US Covid-19 deaths surpass 900,000, driven in part by Omicron surge

An empty bed where a Covid-19 patient died at Hartford Hospital in Connecticut on Jan 18, 2022. PHOTO: AFP

WASHINGTON (REUTERS, AFP) - The coronavirus pandemic reached a grim new milestone in the United States on Friday (Feb 4) with the nation's cumulative death toll from Covid-19 surpassing 900,000, even as the daily number of lives lost has begun to level off, according to data collected by Reuters.

The latest tally marks an increase of more than 100,000 US Covid-19 fatalities since Dec 12, coinciding with a surge of infections and hospitalisations driven by the highly contagious Omicron variant of the virus.

“Today, our nation marks another tragic milestone – 900,000 American lives have been lost to Covid-19,” President Joe Biden said in a statement. “We pray for the loved ones they have left behind, and together we keep every family enduring this pain in our hearts.”

Preliminary evidence has shown that Omicron, while far more infectious, generally causes less severe illness than earlier iterations of the virus, such as Delta.

But the sheer volume of Omicron cases fuelled a surge in hospitalisations that has strained many US healthcare systems to their limits in recent weeks.

“Hospitalisations remain high, stretching our healthcare capacity and workforce to its limits in some areas of the country,” said Dr Rochelle Walensky, director of the Centres for Disease Control and Prevention.

Experts have said the bulk of Omicron patients requiring hospitalisation were unvaccinated individuals and people with underlying chronic health conditions.

In his statement, Mr Biden again urged Americans to get vaccinated.

“Vaccines and boosters have proven incredibly effective and offer the highest level of protection,” he said.

Data also suggests that Omicron may have hit the US harder than other countries with younger overall populations, such as in Africa.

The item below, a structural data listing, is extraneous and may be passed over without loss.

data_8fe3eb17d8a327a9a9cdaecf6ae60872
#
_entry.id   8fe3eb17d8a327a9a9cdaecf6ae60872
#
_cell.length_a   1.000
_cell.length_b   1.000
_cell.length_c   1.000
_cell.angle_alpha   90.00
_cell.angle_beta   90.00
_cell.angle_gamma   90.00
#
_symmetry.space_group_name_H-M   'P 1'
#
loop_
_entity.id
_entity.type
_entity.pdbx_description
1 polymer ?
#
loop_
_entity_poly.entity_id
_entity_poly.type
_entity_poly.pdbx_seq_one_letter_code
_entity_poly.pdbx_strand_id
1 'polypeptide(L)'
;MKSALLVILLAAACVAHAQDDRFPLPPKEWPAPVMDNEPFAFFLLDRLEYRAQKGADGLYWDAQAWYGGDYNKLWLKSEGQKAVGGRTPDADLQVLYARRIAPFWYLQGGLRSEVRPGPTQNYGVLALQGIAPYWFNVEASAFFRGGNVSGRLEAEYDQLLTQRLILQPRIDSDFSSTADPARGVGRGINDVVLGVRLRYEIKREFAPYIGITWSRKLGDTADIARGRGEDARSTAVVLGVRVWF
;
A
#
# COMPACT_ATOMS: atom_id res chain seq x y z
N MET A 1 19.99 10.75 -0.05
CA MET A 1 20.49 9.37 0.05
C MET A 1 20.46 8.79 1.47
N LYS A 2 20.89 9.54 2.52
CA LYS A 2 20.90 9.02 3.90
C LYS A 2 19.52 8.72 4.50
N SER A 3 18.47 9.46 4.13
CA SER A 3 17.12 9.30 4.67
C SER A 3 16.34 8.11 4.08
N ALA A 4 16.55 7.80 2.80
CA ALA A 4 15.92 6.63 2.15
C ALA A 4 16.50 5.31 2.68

As of Friday, according to Reuters' running tally of state-reported data, the total number of American lives lost to Covid-19 since the first US cases were detected in early 2020 has reached at least 904,228, more than the entire population of South Dakota.

That tally is the highest number of Covid-19 deaths reported by any nation, followed by Russia, Brazil and India with more than 1.8 million deaths combined.

In terms of coronavirus fatalities per capita, the US ranks 20th, well below the top two - Peru and Russia.

Nevertheless, the US Covid-19 death rate appears to be slowing as the Omicron surge wanes, Reuters' figures show.

The seven-day average fell for two days in a row to 2,592, compared with a peak average of 2,674 in the current wave of infections.

By comparison, the peak during the Delta wave in January 2021 was an average of 3,300 deaths a day.

Some public health officials have said that as the Omicron outbreak recedes and hospitalisations decline, the pandemic may enter a new phase in the US and elsewhere.

In the state of Iowa, for example, the governor announced on Friday that a public health disaster proclamation, and special safety measures that go with it, would expire on Feb 15.

"The flu and other infectious illnesses are part of our everyday lives, and coronavirus can be managed similarly," Governor Kim Reynolds tweeted.

Nationally, confirmed Covid-19 cases are now averaging 354,000 a day, half of what was reported less than two weeks ago and down from the peak of nearly 806,000 infections a day on Jan 15.

Many infections, however, go uncounted because they are detected by home test kits and not reported to public health authorities, said officials.

Over the past seven days, the states reporting the most new cases per capita were Alaska, Kentucky, Washington state, South Carolina and North Dakota.

Current US Covid-19 hospitalisations stood at 117,000 compared with a peak of nearly 153,000 on Jan 20.

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